View Article: PubMed Central - PubMed

Affiliation: Athinoula A. Martinos Center for Biomedical Imaging, Department of Radiology, Massachusetts General Hospital and Harvard Medical School, Charlestown, Massachusetts, United States of America.

ABSTRACT
Optical imaging using multiphoton microscopy and whole body near infrared imaging has become a routine part of biomedical research. However, optical imaging methods rely on the availability of either small molecule reporters or genetically encoded fluorescent proteins, which are challenging and time consuming to develop. While directly labeled antibodies can also be used as imaging agents, antibodies are species specific, can typically not be tagged with multiple fluorescent reporters without interfering with target binding, and are bioactive, almost always eliciting a biological response and thereby influencing the process that is being studied. We examined the possibility of developing highly specific and sensitive optical imaging agents using aptamer technology. We developed a fluorescently tagged anti-Aβ RNA aptamer, β55, which binds amyloid plaques in both ex vivo human Alzheimer's disease brain tissue and in vivo APP/PS1 transgenic mice. Diffuse β55 positive halos, attributed to oligomeric Aβ, were observed surrounding the methoxy-XO4 positive plaque cores. Dot blots of synthetic Aβ aggregates provide further evidence that β55 binds both fibrillar and non-fibrillar Aβ. The high binding affinity, the ease of probe development, and the ability to incorporate multiple and multimodal imaging reporters suggest that RNA aptamers may have complementary and perhaps advantageous properties compared to conventional optical imaging probes and reporters.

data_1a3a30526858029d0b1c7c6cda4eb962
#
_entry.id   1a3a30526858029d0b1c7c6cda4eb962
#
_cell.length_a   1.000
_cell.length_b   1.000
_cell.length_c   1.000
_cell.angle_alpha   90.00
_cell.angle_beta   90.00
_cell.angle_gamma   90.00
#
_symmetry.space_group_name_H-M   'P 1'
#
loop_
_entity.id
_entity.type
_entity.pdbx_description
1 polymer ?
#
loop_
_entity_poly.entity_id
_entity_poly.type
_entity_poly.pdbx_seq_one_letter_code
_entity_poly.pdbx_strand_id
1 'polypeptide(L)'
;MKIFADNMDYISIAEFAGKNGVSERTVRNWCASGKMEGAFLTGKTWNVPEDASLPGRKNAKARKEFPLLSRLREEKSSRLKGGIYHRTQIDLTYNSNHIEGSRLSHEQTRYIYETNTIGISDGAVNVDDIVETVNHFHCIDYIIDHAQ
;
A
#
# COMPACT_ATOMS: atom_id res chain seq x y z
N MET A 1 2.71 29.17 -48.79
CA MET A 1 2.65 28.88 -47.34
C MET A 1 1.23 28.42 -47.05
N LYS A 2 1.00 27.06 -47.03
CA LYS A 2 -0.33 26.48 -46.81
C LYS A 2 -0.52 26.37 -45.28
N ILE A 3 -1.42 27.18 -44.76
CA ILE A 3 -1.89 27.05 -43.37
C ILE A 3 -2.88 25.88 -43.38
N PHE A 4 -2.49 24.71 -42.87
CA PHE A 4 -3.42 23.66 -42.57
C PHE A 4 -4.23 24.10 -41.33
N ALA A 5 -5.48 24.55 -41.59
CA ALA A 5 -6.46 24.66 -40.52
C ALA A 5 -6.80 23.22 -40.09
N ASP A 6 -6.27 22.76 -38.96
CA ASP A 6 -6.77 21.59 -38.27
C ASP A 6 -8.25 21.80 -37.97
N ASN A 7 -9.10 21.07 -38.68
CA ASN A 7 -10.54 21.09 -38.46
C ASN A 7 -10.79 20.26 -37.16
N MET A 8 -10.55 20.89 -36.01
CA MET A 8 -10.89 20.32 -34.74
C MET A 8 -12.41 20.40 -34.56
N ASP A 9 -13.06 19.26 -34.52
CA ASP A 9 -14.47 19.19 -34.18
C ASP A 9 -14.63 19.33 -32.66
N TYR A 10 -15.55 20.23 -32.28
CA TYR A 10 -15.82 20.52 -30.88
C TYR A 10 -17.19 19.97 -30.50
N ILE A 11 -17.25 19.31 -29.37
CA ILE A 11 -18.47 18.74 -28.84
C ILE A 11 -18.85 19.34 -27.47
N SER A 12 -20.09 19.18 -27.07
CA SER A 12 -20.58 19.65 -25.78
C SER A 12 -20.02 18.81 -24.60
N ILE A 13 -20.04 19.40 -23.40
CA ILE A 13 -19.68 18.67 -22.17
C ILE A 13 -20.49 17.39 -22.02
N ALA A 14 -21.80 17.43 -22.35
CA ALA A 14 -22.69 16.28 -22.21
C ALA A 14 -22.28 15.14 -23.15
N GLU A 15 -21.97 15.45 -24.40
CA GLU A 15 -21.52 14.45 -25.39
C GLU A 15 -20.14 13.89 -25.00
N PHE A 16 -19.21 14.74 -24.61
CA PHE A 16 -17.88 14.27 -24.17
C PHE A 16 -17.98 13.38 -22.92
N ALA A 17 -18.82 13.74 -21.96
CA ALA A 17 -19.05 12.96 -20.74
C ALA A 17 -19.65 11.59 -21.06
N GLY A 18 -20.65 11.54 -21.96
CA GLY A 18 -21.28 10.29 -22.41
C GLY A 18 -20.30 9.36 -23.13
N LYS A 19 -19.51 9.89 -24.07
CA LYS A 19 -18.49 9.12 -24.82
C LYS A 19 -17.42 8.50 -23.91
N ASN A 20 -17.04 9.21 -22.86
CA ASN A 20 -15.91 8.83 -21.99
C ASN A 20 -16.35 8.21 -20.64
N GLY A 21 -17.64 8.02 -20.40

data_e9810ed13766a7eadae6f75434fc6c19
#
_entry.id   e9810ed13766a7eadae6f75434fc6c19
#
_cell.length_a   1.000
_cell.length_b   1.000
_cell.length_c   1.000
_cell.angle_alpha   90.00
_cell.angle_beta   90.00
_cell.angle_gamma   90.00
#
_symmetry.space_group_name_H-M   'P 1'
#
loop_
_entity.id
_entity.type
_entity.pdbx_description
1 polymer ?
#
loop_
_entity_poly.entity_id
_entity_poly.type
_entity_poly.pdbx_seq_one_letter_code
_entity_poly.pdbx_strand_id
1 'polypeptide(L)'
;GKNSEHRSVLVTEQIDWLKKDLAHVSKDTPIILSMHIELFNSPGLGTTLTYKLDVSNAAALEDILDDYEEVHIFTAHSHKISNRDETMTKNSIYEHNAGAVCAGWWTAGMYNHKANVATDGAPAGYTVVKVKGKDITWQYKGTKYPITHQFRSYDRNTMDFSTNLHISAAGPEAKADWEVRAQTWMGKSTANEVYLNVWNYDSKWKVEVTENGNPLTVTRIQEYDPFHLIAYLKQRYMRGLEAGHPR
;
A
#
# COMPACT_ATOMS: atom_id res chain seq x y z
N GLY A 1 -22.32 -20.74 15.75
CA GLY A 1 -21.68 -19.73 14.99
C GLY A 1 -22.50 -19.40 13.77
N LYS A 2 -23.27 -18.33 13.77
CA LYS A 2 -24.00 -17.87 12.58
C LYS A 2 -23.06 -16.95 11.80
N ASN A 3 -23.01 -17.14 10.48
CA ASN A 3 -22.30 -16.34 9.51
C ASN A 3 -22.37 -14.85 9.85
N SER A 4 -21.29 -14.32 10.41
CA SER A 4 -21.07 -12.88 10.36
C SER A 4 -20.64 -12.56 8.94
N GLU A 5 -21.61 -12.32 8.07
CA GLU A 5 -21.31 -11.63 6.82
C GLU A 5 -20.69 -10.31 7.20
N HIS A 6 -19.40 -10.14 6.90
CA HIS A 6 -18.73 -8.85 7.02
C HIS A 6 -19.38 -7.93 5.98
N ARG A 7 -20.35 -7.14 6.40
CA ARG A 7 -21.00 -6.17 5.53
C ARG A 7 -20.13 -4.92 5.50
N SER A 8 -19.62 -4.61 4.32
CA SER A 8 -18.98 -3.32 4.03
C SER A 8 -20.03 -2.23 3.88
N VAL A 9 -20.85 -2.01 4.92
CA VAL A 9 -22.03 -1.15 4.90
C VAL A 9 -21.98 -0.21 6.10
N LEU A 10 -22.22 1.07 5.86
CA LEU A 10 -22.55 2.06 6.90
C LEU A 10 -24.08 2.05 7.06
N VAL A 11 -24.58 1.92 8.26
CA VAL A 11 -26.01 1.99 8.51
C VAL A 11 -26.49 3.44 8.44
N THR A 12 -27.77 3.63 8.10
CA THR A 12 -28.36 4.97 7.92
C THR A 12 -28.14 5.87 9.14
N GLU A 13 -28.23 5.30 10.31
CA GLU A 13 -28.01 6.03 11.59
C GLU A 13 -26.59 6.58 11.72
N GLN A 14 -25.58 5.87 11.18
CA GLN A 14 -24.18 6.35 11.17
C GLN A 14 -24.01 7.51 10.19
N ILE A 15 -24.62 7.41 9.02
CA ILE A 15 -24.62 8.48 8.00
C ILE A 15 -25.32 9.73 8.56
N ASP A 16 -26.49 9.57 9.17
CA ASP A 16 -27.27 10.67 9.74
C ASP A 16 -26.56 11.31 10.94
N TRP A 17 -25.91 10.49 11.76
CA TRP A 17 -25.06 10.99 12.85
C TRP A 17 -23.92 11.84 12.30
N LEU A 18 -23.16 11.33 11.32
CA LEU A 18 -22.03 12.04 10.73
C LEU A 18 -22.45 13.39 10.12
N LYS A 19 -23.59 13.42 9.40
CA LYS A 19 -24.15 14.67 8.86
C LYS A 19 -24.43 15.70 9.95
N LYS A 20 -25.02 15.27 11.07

Show MeSH
Related in: MedlinePlus